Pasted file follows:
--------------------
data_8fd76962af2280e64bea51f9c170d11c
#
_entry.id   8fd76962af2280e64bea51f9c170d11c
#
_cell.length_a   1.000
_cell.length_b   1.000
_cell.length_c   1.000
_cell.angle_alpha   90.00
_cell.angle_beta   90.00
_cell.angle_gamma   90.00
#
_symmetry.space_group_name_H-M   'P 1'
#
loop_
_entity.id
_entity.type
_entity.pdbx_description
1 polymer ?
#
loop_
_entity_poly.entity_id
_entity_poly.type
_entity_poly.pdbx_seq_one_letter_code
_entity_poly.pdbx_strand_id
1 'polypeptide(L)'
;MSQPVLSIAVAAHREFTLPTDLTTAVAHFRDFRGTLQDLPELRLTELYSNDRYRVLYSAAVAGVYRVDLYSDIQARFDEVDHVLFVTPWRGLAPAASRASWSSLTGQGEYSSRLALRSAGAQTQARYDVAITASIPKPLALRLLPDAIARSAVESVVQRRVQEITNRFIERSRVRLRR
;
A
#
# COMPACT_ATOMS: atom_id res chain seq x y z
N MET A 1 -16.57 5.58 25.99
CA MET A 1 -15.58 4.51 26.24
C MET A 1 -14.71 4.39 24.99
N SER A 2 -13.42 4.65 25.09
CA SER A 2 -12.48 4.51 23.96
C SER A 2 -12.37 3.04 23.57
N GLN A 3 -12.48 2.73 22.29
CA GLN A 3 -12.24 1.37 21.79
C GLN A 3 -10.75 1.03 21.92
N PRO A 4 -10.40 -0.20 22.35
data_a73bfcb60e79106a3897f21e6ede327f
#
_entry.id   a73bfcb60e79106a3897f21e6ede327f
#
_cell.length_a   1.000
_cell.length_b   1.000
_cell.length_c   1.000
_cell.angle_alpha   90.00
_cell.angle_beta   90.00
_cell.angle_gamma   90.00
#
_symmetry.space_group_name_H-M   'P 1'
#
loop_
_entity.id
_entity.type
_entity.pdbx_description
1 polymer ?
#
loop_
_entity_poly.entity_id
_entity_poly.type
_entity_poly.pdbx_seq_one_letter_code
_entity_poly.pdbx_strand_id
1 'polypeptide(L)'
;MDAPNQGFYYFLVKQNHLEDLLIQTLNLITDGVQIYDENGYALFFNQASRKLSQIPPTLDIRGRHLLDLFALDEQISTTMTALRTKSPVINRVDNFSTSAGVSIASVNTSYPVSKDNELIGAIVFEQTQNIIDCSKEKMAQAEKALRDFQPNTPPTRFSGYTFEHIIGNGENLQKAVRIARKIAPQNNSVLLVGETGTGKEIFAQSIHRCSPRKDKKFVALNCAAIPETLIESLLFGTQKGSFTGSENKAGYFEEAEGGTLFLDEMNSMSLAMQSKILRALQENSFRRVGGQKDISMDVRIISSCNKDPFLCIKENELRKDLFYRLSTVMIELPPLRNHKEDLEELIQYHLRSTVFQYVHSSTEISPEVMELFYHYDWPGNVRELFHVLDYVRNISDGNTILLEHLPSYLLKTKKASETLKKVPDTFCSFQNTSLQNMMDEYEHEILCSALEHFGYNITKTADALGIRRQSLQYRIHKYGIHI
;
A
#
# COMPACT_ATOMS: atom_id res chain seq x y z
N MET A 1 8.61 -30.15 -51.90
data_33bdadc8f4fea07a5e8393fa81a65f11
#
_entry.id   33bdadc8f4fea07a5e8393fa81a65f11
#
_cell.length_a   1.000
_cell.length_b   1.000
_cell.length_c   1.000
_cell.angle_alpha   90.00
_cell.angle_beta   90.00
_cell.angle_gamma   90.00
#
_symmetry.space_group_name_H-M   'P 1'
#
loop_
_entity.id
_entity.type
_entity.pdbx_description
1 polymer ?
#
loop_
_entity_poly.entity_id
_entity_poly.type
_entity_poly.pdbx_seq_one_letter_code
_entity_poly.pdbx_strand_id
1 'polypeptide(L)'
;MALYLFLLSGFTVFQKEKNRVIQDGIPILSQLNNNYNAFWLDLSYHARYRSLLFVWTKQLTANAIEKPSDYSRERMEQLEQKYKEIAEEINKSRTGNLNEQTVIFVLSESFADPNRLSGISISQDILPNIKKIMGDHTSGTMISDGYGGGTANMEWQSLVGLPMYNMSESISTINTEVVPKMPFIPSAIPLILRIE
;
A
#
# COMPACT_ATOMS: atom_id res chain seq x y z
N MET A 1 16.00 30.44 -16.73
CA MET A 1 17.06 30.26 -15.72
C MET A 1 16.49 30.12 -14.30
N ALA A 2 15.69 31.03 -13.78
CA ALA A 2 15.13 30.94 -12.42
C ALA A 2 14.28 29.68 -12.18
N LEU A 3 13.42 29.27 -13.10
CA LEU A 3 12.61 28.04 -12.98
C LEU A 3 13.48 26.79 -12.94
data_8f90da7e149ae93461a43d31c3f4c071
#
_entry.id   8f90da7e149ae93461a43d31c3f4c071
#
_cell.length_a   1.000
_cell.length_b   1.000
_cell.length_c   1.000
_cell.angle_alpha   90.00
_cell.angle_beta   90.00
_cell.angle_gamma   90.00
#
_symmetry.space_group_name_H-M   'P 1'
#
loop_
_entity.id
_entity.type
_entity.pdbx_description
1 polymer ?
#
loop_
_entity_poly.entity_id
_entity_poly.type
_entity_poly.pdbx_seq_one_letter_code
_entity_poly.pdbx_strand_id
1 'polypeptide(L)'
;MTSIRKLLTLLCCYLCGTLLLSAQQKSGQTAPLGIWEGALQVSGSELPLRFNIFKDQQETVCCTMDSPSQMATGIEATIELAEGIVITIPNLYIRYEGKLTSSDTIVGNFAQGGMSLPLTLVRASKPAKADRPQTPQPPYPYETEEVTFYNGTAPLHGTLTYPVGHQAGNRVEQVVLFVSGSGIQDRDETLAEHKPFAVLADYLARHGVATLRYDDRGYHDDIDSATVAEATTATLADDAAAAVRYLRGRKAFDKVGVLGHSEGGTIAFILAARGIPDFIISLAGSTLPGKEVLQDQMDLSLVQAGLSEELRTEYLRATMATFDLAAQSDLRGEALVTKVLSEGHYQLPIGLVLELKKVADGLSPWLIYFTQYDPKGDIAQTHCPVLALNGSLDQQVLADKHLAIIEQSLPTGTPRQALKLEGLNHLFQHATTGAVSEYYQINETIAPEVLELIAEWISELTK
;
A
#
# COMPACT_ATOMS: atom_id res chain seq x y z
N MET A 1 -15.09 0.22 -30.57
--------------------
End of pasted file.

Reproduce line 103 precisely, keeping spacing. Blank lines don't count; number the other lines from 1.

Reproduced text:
CA MET A 1 17.06 30.26 -15.72